Folding phones are too expensive
The Galaxy Fold will cost $1,980. Pay for a ticket to Europe, and Huawei's Mate X is yours for €2,290 ($2,600). The cynic in me sees these folding phones as a way of taxing money from (occasional big spending) early adopters -- like me, someone who dabbles in buyers' remorse.
I think those price tags are even more shocking after the wave of keenly priced, capable smartphones we've seen in the last few years. I already wince at the new standard flagship smartphone prices. Last year, you need pretty much a thousand dollars (or pounds) for your next handset from Samsung or Apple.
Little did I know what 2019 had in store: Double the screen, apparently, more than doubles the price. I could buy a Galaxy S10, Samsung's latest tablet, and have enough change to fly to Korea. It's a cold hard reminder that it's early days for folding screens.
Folding phones are a glorified tech demo
Nothing demonstrated this more than the fact that only a handful of journalists and analysts have even handled Huawei's new phone. And you can only touch the Galaxy Fold if you've got your own Samsung business card in the pocket of what I assume is a company-mandated navy suit jacket. So far, no-one has independently touched and played with the Samsung foldable yet -- and it goes on sale April 26th!
My colleague, Aaron Souppouris, has already shared his concerns with the awkward fold gap on Samsung's Galaxy Fold. It's one of several concerns we already have about the phone. Like how the unfolded screen doesn't look entirely flat, how the seam along the fold appeared very visible on-stage, or even how mediocre that second display looked.
For Huawei, at least we got to get much closer with it. The Mate X seemed like the more finished product. The screen looked more flush and utilizing part of the bigger display for use when folded made more sense to me. But don't take any recommendations from anyone at this point. Not until people can handle it themselves. Right now it's only been in the hands of an exec in a meeting room or flourished on stage.
Folding phones are the future
But no-one's exactly sure how that future will look. Samsung went for the common sense design option, making a folding phone that keeps the bigger tablet screen protected inside the device, adding a secondary screen to the front.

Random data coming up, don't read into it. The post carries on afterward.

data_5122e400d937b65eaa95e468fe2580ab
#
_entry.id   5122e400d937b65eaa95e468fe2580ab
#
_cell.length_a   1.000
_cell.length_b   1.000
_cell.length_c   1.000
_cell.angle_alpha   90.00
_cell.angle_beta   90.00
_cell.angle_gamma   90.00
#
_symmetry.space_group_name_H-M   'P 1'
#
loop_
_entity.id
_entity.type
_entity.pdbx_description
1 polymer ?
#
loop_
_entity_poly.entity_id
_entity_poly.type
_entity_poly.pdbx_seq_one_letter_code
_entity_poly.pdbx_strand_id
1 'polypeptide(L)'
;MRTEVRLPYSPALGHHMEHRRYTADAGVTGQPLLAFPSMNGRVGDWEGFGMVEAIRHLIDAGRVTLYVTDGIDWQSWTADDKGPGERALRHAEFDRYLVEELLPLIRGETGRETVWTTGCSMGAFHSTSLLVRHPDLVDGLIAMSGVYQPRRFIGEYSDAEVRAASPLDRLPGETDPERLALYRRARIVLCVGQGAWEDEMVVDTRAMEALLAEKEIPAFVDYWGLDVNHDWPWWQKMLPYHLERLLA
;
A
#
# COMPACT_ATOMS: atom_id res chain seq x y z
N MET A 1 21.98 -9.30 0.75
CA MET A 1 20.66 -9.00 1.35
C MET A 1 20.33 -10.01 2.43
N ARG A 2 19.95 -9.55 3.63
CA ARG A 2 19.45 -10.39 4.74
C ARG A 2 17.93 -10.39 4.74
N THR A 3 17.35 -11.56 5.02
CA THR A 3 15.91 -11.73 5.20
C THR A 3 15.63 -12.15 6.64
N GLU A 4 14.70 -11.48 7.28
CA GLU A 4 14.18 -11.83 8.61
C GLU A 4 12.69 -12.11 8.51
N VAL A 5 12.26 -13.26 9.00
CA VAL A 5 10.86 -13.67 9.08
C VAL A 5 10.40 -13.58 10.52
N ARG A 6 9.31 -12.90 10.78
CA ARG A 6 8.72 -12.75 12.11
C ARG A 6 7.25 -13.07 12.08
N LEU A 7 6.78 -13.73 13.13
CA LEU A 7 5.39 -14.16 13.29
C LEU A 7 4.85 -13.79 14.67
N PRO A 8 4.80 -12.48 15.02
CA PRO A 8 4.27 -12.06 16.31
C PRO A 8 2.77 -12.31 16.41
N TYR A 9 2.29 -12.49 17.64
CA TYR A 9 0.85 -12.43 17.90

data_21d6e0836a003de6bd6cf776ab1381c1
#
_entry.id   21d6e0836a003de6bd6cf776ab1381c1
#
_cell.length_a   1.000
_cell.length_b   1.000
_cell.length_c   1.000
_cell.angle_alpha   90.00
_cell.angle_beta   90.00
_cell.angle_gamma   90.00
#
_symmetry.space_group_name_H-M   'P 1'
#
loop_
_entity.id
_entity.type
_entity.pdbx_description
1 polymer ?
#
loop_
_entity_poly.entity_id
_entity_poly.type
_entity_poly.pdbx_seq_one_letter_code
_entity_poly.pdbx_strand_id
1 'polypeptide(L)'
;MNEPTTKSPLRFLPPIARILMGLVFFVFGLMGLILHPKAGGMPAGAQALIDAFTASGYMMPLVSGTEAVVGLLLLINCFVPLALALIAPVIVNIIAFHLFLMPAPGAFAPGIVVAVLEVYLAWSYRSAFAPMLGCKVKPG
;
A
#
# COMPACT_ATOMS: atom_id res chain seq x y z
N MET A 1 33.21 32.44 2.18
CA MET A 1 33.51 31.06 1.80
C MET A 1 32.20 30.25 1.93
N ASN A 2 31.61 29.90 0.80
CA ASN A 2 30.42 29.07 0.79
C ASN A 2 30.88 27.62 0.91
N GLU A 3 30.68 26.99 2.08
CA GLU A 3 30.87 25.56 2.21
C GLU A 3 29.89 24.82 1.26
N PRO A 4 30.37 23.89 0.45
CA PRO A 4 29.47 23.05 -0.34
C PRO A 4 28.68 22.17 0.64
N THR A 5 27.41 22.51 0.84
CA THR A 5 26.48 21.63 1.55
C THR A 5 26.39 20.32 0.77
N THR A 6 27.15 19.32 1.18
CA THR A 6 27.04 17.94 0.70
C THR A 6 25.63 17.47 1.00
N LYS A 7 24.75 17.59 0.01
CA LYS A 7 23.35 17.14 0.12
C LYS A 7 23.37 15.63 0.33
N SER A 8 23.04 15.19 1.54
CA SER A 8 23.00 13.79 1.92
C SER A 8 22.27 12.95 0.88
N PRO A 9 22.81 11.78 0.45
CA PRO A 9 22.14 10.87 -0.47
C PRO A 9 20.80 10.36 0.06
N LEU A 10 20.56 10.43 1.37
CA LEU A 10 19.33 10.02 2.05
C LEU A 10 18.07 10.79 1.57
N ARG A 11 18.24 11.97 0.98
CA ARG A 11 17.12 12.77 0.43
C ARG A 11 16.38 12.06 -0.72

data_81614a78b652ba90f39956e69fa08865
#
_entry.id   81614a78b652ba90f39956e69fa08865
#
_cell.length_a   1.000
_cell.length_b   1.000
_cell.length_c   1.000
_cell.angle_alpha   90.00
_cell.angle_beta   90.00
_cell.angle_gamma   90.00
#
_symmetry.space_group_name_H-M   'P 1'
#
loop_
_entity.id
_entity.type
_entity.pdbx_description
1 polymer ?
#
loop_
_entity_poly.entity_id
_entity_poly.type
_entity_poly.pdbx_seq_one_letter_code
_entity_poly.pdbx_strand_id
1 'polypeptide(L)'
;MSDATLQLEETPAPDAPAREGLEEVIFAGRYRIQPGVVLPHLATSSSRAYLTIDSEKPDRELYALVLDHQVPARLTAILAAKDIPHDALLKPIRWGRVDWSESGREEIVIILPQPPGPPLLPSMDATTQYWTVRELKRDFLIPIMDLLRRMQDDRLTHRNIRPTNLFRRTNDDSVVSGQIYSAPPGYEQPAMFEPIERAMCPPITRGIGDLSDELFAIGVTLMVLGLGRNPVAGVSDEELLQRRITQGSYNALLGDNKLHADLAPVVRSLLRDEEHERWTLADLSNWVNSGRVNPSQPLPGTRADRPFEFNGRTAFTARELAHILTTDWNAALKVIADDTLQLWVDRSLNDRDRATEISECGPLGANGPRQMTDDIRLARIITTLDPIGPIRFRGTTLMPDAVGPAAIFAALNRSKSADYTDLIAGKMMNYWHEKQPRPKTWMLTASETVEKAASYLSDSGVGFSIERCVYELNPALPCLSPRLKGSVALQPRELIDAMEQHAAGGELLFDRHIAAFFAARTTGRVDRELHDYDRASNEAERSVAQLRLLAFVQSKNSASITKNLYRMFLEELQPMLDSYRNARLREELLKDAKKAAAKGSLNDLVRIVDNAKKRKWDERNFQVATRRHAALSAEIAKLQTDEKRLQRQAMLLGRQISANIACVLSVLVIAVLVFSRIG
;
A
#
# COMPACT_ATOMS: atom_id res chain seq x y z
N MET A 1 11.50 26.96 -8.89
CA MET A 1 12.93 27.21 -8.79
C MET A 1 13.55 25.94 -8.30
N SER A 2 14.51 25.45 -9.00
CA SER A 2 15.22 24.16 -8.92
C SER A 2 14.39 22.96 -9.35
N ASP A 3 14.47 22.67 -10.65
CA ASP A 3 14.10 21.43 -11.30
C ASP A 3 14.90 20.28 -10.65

Huawei, meanwhile, went for a single, bigger screen that wraps around the outside. The idea has its own merits: the device closes shut, as the foldable screen can then handle aggressive angles around the hinge -- avoiding the aforementioned awkward gap issue. Naturally, it does expose that curved display to everything in your pocket and unintentional dings. But Huawei made a case, so everything will be fine. Maybe.
Then there's the rest. Xiaomi's prototype folds twice. Maybe just because it can. Oppo, meanwhile, took the same approach as Huawei, with an outer curved screen attached to a chunky spine. Meanwhile, Motorola, according to patent schematics at least, might go for a vertical fold, just to confuse everyone further.
LG, the usual display rival of Samsung, is faking it, for now, announcing a second-screen peripheral for its latest smartphone. It seems like a more sensible option before folding devices find their reason to exist.
But folding screens are coming. The eventual "winner" will be crowned. But maybe it won't be a phone? There's nothing to stop companies putting display technology into other devices. How about a new portable games console, or bigger devices, like a PC? The price tag wouldn't seem so horrific then. Foldable screens will find a place in our lives, but they might not be in our pocket.
For now, these are all Android devices, and that means help from Google on the software side will be crucial. And a big task, if all of these different designs actually turn into smartphones we can buy. On top of that, folding phone frontrunners Samsung and Huawei don't have an illustrious history when it comes to software, which makes this challenge even more pronounced.
Foldable phones sound amazing: A smartphone that hides an expansive screen in pretty much the same form-factor as a standard phone. Better for maps, better for watching videos and browsing the internet.
But reality is hard. Without tackling these early concerns or ensuring that the phone's software it's a hard sell -- beyond even that price tag.